In 2014, I started the year with an ambitious project to take one photo every day for a whole year to improve my photography skills.
I started the project on 1st January 2014 and had so many high expectations and lofty ideas and dreams for the year ahead. It was back in the time when Instagram was full of daily photo prompts and themes which I had tried in the previous years and loved contributing to the project and community. I had only been taking photographs with my DSLR camera for two years and I wanted to jump ahead in my skill and knowledge level. I wanted to take a photo each day to get myself out and about and get my creativity flowing on a daily basis. I was so eager; still in the honeymoon phase of a new hobby that was perfect for me.
In the middle of February, barely six weeks into my photo challenge, I started having severe pain in my upper body. I couldn’t pick up my camera and had to swap for an iPhone camera if I wanted to continue the project. I am pretty stubborn sometimes and I don’t like giving up on anything unless I’m really not enjoying it, so I persisted with the photo project.
By May, I was barely getting out of bed each day and housebound, with the exception of draining and inconclusive medical appointments.
My practice project quickly turned into a coping mechanism, as it was one solid thing that allowed me to do something creative without relying on others to help me and I would have something small to look forward to doing every day. Rather than focusing on the pain I was in or struggling to get through moment to moment, I was looking out for something to take a photo of throughout my day and finding beauty in so many moments.
The project that was meant to be about getting out and about in my town and exploring, quickly turned the opposite direction. My world was shrinking to the size of my house I was living in, and I had to work with the limitations that I had on me, to get creative taking photos of whatever things were around me. My mind was expanding in the ways I could set up a photo or analysing all the details in a flower, preparing the photo in my mind before I took it.
Looking back on the entire collection of photos now, it is a great summary of my life at the time. I have photos of my favourite things, what the house looked like, how big the trees were, what was in the garden or the kitchen or on the bookcase, and close ups of mundane everyday items. Of course any time I was out I would be on the lookout for something interesting to take a photo of or document my outing in some way.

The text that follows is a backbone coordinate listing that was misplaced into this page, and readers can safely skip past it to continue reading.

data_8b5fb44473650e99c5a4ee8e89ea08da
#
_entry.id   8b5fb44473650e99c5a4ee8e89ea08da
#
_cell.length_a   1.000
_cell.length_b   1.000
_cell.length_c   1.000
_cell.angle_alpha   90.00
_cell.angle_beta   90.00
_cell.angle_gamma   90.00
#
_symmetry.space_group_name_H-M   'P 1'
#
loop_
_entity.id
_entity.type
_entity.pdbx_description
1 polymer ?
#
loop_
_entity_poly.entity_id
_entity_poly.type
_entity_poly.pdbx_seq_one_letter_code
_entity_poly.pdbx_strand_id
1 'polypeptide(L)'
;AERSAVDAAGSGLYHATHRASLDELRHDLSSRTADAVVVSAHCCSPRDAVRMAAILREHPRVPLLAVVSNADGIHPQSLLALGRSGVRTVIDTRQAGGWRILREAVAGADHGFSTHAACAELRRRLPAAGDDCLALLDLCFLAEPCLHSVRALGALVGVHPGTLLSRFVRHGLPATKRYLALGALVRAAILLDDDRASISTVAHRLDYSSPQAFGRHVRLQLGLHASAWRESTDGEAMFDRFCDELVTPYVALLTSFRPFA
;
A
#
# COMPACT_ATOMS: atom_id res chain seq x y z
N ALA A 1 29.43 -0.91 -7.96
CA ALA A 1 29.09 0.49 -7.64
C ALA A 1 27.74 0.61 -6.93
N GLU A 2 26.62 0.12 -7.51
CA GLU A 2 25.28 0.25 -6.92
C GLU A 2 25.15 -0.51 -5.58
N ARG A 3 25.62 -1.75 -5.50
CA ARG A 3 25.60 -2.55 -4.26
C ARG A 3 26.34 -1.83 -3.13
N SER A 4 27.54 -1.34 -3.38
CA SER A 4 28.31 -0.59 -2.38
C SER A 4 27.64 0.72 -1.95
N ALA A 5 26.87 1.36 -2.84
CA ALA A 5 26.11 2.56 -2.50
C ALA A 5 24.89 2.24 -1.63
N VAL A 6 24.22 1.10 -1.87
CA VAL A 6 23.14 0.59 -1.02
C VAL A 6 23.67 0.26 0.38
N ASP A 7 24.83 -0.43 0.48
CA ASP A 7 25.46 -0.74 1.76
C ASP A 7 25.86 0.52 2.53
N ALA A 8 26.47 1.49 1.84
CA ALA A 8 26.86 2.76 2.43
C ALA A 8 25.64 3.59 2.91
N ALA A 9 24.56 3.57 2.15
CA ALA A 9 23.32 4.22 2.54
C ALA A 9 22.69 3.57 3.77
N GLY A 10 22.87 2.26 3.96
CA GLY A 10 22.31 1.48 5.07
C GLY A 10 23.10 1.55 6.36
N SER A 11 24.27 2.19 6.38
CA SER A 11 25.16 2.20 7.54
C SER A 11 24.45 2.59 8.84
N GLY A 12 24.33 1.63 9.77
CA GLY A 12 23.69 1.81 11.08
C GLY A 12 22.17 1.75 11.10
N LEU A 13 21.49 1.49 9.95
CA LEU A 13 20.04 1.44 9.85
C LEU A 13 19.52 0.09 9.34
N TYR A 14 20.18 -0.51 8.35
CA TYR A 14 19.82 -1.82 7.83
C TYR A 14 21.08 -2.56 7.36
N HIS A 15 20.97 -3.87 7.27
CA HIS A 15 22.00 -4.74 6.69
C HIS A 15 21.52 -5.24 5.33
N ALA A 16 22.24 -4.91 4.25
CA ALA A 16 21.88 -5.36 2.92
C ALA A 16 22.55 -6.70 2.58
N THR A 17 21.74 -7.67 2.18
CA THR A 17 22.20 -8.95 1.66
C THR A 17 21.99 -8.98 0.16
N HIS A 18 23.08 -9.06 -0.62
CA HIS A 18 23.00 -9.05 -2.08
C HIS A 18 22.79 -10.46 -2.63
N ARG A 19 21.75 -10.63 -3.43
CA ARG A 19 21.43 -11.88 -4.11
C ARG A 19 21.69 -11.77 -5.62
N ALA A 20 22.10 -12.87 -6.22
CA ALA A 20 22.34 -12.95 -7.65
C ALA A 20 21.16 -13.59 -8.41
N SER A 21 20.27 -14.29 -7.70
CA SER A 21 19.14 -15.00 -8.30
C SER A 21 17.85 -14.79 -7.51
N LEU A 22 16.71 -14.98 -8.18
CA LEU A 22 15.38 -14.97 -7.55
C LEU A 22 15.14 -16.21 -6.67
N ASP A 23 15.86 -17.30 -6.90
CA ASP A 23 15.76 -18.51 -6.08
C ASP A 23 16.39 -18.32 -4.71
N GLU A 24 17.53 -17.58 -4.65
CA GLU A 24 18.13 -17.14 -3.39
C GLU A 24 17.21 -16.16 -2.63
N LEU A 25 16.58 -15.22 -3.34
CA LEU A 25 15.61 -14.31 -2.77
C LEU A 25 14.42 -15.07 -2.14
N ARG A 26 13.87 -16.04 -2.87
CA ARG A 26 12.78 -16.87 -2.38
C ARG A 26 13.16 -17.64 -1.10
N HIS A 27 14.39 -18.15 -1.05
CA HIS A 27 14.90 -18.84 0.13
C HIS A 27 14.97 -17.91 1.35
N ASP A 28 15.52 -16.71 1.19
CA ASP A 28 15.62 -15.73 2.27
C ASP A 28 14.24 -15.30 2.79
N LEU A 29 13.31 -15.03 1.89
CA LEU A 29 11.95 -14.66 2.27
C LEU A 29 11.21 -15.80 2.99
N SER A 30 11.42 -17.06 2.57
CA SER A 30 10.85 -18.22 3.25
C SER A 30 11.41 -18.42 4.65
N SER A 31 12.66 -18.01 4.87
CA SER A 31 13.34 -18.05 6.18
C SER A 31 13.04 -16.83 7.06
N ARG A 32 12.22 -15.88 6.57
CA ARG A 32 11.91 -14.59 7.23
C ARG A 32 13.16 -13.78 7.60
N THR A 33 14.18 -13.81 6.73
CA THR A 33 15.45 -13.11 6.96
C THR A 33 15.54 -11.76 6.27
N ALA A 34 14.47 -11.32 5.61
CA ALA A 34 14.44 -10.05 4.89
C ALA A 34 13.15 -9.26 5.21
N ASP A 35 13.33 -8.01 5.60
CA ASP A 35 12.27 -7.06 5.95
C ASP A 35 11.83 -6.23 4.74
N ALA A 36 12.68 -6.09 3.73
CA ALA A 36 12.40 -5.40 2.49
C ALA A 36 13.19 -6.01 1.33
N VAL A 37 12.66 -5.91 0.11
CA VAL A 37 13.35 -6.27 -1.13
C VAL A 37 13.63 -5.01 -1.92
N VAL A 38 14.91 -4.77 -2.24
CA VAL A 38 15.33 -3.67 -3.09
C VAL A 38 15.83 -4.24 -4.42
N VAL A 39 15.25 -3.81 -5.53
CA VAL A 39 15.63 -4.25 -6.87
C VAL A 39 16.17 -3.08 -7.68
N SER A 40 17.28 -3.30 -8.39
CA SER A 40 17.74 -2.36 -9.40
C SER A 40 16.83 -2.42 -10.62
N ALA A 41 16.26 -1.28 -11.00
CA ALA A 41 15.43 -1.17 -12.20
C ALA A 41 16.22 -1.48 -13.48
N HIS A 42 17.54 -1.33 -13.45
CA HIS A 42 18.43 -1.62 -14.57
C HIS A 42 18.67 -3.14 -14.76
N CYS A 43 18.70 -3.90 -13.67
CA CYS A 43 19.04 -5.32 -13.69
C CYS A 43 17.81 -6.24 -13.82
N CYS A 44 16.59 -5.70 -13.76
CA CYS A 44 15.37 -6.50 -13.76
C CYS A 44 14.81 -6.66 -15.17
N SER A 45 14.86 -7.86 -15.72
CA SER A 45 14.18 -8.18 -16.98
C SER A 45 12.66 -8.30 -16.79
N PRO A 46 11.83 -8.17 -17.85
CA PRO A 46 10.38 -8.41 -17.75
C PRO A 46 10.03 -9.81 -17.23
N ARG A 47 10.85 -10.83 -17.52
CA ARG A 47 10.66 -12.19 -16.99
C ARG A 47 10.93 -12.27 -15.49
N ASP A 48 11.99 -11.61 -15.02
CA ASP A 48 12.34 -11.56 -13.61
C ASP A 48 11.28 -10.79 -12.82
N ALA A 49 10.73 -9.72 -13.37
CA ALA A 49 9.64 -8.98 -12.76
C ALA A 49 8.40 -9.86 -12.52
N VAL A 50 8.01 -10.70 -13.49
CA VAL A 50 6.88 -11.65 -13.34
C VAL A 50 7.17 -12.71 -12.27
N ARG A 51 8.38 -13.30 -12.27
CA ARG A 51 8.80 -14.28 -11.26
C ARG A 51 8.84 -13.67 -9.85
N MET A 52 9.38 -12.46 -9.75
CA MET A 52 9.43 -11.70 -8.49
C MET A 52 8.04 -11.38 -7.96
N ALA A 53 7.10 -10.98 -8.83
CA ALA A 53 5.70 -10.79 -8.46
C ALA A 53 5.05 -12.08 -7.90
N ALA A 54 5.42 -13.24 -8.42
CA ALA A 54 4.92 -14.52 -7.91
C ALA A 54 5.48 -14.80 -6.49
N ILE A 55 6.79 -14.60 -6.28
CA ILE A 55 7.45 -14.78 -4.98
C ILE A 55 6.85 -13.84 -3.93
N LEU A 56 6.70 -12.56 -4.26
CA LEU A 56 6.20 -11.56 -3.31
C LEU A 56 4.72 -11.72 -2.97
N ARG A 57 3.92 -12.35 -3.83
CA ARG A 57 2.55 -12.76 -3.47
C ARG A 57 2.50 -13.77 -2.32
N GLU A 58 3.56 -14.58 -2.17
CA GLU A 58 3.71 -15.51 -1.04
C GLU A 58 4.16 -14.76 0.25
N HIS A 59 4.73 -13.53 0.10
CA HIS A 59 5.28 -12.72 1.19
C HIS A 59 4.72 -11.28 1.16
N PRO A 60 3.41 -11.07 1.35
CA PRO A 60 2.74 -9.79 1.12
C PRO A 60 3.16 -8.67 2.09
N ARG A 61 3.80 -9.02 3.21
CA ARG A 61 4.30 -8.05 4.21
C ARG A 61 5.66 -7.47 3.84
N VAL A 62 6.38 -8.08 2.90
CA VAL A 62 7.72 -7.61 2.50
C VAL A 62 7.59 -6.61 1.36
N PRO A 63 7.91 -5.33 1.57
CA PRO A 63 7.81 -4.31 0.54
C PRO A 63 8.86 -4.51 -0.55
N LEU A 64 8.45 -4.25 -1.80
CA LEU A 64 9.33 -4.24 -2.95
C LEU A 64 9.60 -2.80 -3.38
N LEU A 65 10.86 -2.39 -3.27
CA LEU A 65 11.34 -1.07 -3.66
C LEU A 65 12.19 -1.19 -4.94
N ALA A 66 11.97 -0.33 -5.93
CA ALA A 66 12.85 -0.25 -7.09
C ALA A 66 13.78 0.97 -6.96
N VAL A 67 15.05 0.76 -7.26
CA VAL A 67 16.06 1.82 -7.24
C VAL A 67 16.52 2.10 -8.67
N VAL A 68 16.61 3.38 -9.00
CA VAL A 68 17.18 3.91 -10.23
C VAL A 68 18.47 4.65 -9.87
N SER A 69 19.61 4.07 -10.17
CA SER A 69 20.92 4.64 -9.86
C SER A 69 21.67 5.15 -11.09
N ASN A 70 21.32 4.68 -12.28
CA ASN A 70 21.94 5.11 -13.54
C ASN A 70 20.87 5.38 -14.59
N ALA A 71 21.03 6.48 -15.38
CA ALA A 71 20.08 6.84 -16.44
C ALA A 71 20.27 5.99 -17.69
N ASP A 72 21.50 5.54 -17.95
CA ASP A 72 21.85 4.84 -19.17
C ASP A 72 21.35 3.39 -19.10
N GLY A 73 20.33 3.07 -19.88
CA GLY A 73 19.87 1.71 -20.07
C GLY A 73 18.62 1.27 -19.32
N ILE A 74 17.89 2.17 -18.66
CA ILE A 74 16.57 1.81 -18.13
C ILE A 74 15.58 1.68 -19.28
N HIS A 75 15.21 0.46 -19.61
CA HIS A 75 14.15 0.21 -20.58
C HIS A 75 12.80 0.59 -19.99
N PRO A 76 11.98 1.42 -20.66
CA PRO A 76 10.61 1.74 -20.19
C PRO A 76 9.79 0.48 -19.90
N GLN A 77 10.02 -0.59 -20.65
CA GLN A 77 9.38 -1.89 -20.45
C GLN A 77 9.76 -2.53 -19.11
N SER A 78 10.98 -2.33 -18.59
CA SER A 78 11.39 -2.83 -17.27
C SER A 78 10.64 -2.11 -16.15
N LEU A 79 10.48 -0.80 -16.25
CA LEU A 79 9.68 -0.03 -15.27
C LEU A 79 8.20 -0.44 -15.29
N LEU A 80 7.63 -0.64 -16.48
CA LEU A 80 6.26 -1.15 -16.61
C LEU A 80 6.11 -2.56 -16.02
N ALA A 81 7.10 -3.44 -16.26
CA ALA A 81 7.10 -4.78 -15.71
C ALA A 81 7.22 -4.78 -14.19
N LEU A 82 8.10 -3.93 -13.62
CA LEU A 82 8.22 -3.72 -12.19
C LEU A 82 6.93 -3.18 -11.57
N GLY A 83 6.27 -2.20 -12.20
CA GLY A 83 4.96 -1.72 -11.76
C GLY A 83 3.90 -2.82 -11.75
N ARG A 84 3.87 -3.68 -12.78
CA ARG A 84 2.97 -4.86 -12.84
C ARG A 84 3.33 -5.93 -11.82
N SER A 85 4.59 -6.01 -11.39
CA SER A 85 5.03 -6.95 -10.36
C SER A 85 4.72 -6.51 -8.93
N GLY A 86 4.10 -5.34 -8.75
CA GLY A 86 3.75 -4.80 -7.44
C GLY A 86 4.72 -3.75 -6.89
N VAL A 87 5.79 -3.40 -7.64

Every photo has a story behind it and every second month I would use the Fat Mum Slim Photo A Day prompts for guidance. The encouragement from these communities on Facebook and Instagram got me through some days when I felt my creativity was missing.
The project let me hold on to a part of myself when so many other things were falling away due to injury and illness. Even after an incredibly difficult life changing year and a lot of tough memories associated with some of these photos, I will still look back on them fondly for the daily joy it brought me.
After a long day of trying to keep your head up and survive, it can be hard to remember the good little things that happened during the day. Gratitude becomes a giant exhale for the day. Get the bad stuff out of the way, and let’s focus on the good things and lighten the load.
One of the most transformative things that I have implemented in my medical journey was to start a daily diary.
We all need our little anchors to keep up grounded and uplifted when the seas and skies are stormy.
One of my all-time favorite people to recommend is Brooke McAlary and her new book, Care, helps us work out what to do when the world’s problems feel too big and we are burnt out from trying, and we need to restore ourselves so that we can continue to care for things.
Today I am starting a new series called The Lightkeeper’s List!
This is a list of all the people and things that are my Lightkeeper’s – shining out there, keeping the light on for me.